Nicholas of Myra – the story of the generals, and of the three innocents – now online

David Miller has kindly made us a translation of another of the legends of St Nicholas, a.k.a. Santa Claus.  This one is the Praxis de stratelatis, which recounts how Nicholas dealt with three generals and also how the governor tried to execute three innocent men.  The narrative displays considerable knowledge of events of people of the reign of Constantine, so must be late antique.

Here’s the translation:

As ever this is public domain – do whatever you like with it!

5 thoughts on “Nicholas of Myra – the story of the generals, and of the three innocents – now online

  1. Thank you! I might add, that A. Blom reports that Cioffari dates it to between the death of Nikolaos and the mid-5th c.

    I wonder how common or unusual it is that a particular wonder should be presented in a distinct account rather than as an item in a Life.

  2. It is clear from 22 that at least in the Emperor’s case, Nicholas had appeared to him in a dream. This remind me of what St. Augustine recounts in chapter 13 of ‘On care to be had for the dead’: “it chanced at Carthage that the rhetorician Eulogius, who had been my disciple in that art, being (as he himself, after our return to Africa, told us the story) in course of lecturing to his disciples on Cicero’s rhetorical books, as he looked over the portion of reading which he was to deliver on the following day, fell upon a certain passage, and not being able to understand it, was scarce able to sleep for the trouble of his mind: in which night, as he dreamed, I expounded to him that which he did not understand; nay, not I, but my likeness, while I was unconscious of the thing, and far away beyond the sea, it might be, doing, or it might be dreaming, some other thing, and not in the least caring for his cares. In what way these things come about, I know not” (the H. Browne translation as “Revised and edited for New Advent by Kevin Knight”). Here, in 13, however, Nepotianus at least thinks Nicholas can act cosnciously to intercede.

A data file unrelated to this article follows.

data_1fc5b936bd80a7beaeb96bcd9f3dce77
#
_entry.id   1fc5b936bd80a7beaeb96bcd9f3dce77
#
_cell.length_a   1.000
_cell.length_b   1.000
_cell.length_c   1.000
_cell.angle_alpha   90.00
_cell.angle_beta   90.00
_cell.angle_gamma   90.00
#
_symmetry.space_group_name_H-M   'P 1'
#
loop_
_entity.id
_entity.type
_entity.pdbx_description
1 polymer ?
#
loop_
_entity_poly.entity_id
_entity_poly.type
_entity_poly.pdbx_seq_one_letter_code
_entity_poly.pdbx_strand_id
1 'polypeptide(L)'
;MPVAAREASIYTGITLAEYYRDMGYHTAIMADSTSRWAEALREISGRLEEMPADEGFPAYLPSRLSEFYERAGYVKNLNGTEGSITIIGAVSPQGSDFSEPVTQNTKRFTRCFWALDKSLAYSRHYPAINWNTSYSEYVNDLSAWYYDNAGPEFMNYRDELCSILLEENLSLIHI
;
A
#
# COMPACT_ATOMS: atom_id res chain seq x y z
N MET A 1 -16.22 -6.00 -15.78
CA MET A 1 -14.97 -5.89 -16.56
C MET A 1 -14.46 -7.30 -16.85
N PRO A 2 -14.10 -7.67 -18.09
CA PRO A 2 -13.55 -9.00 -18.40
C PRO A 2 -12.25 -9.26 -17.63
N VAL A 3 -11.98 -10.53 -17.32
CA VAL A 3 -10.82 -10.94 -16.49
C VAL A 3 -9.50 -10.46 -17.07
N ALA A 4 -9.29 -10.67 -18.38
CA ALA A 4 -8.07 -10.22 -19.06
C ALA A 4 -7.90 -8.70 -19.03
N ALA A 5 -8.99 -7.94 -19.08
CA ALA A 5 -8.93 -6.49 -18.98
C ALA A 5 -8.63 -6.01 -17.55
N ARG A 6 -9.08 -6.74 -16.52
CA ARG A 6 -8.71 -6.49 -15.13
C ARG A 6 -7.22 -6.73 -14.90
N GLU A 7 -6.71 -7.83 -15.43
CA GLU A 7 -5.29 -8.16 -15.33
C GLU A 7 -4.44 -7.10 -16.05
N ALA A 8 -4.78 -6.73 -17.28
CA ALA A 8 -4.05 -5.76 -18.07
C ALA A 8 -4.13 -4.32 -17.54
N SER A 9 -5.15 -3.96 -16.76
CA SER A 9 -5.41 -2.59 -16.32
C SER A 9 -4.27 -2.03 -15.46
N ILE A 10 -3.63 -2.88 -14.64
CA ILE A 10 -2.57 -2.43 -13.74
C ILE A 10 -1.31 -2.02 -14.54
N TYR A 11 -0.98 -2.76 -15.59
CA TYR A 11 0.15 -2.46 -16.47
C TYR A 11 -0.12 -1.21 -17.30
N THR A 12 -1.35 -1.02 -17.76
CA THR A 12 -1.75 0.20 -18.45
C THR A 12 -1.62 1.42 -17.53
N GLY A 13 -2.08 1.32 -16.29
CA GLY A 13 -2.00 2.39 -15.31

3. Interesting thought. I myself remember a dream about someone faraway which later turned out to be true. Although it is more likely that this is someone dreaming of something possible which someone else independently realises is possible and does it.

  4. The theology here is pretty basic “communion of saints,” even though it’s shown in a wonderworking way. If Christians are all part of the Body of Christ, then in Christ we can do all sorts of Christ-like things and help each other in all sorts of Christ-like ways.

    In this case (and if the Greek side of the Church really cared much about mechanism, which it doesn’t), you could say that Christ heard the generals’ prayer, passed it to Nicholas, and gave Nicholas the temporary power to appear in people’s dreams and tell them stuff.

    Usually one does hear this sort of story about saints in heaven, but there are also a fair number of them about living saints (usually wonderworking saints). For example, I can’t say for sure that I’ve heard something like this
    about Padre Pio, but it certainly wouldn’t surprise me because he was always doing that sort of thing while still
    alive.

    Of course, the other side of this is that wonderworking saints are usually saints who have gone through a lot of
    suffering and ignominy, so becoming Christ-like enough to be granted certain kinds of deeds is not all fun and games.

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